Finally there is a man in a wheelchair, moving down the sidewalk as if in a luxury vehicle. His strong brown arms move effortlessly, and there is so much grace that I have to look away, thinking of my own fumblings. His daughter moves in the background like an afterthought, humming a tiny song.

And my connection with fire is satisfied until I am compelled again to sit outside, astounded and bewildered by what it means to be alive in this world.


He is laying in bed and she is laying in bed and we are all laying in bed, alone.
Sometimes I want to close my eyes against all this loneliness
Separate beds and separate cries and separate lives
I watch his eyes on the wall and wait for him to blink but he doesn't
because there are no shadows, everything is a shadow
and when everything is in shadow our souls begin to die
I watch his soul die from the living room sofa and mine dies at the same time
and so does hers
and love hides under the bed, and we are alone
Sometimes I want to close my eyes against all this loneliness
but behind my eyelids I see shadow
more shadow and I am alone

Friday, June 18, 2010

I hold my daughter's hand while she walks, watching as she navigates litter and parts of the sidewalk that are still slippery with ice. She is very careful not to step on cracks, and I ask her why. She slows her pace and looks at me with eyes that hold many layers of darkness.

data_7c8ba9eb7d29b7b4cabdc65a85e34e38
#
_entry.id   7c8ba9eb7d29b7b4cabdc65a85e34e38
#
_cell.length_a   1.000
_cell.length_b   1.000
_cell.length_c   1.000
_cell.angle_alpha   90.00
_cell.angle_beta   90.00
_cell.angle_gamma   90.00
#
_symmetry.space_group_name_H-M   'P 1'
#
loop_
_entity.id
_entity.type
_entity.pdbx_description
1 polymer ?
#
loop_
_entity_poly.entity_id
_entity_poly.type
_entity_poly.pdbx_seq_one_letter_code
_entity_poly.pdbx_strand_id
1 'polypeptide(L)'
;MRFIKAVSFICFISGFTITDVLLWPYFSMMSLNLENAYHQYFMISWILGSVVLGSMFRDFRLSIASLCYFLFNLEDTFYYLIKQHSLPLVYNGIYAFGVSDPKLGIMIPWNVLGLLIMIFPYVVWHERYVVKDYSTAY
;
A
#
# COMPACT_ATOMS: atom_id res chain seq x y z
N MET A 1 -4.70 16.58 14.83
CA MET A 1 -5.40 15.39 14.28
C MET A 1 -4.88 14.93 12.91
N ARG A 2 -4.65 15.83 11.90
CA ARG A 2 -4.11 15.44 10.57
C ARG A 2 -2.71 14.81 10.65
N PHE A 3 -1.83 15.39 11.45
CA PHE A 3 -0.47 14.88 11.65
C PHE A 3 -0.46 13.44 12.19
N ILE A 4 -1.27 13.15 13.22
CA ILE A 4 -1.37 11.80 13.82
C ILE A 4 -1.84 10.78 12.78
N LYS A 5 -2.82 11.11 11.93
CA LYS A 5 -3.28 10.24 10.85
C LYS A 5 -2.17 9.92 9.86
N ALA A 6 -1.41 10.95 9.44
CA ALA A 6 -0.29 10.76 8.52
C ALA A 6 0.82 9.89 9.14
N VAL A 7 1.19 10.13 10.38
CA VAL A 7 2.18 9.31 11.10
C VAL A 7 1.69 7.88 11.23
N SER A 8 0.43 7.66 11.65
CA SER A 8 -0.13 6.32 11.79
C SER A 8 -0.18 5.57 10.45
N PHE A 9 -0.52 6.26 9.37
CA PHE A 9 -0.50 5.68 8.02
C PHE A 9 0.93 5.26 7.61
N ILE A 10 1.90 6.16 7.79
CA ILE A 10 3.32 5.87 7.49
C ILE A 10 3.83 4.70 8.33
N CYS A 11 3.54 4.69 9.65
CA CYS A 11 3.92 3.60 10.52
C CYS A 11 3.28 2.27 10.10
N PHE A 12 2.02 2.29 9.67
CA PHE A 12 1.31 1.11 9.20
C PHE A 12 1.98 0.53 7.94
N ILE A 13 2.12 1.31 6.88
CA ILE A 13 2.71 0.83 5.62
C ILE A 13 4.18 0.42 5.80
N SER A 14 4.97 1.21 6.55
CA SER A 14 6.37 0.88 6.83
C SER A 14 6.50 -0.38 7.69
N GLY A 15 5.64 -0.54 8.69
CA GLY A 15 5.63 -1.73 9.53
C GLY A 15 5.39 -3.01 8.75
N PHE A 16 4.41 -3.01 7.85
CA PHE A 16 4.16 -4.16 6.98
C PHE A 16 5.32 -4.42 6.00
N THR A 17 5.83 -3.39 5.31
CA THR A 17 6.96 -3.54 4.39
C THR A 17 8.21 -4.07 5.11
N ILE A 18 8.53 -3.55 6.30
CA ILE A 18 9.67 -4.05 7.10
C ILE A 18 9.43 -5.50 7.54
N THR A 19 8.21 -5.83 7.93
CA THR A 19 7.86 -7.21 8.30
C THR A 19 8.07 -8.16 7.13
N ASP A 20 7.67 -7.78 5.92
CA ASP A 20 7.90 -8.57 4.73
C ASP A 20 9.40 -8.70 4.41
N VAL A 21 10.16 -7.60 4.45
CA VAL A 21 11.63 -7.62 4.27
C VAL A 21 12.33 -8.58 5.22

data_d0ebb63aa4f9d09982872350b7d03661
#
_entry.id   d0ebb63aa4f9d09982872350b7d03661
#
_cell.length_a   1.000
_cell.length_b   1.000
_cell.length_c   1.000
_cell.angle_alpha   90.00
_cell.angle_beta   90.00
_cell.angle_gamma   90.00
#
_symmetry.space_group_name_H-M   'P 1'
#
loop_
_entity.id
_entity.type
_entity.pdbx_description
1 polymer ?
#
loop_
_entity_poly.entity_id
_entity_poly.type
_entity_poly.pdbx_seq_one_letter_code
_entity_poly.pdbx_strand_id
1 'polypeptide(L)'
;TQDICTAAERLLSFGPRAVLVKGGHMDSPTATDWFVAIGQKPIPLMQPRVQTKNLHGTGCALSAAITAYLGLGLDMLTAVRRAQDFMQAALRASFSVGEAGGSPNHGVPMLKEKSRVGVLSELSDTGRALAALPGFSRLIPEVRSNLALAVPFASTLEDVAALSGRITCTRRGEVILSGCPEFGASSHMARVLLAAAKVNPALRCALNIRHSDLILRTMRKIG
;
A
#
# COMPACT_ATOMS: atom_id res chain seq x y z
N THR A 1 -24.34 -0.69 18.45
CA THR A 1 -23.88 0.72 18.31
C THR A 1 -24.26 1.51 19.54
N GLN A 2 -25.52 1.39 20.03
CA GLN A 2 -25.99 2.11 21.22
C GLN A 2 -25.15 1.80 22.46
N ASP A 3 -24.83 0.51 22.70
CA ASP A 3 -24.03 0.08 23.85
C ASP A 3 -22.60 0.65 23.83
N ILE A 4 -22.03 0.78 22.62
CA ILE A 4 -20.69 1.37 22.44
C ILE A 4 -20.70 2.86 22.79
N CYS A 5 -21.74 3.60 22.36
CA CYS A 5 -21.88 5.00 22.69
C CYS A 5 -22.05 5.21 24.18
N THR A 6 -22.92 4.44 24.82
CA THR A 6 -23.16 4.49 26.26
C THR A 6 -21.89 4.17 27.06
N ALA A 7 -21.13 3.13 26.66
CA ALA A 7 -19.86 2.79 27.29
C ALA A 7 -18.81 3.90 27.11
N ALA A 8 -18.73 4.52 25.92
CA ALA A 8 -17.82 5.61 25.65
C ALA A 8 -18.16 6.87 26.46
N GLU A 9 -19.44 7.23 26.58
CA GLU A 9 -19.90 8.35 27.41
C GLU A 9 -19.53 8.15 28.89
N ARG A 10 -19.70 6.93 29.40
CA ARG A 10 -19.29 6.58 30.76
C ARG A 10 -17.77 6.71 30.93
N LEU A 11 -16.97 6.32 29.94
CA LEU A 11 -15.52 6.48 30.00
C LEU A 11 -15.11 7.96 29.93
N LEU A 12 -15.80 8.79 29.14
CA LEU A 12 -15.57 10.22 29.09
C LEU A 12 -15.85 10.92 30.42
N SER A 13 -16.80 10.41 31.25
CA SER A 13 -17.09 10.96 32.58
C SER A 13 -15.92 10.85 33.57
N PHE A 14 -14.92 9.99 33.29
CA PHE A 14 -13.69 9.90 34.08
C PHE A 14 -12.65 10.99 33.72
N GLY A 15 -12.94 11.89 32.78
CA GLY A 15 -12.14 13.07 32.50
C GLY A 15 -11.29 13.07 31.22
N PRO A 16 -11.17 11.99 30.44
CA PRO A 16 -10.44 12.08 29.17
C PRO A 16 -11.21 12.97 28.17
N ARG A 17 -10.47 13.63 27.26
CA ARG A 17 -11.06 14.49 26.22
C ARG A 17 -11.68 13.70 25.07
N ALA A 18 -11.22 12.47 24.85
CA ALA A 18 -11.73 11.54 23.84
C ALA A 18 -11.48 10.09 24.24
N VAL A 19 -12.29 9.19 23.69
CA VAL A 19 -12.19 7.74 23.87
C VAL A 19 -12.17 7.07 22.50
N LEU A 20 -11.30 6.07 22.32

"Because you're not supposed to," she says, and lets go of my hand. Suddenly I am walking alone, watching her run ahead. I pass a black shoe that someone has discarded or lost, and I look around briefly for the other one, because they are nice. There's only one, so I keep walking.

She is far ahead now, but instead of asking her to slow down, I speed up to meet her pace. I light a cigarette and watch her skipping, listening to her sing songs in a tiny voice. The wind carries her voice to me, and her eyes, inherited from someone I hardly know, glow like fireflies in the shade. Because you're not supposed to, I think, and smile a bit. There is so much magic in a child's world.

I want to paint her in this moment, shining with all the intensity of someone who has been chosen by the sun himself. I could never capture light like hers

Thursday, June 17, 2010

Lightening Eyes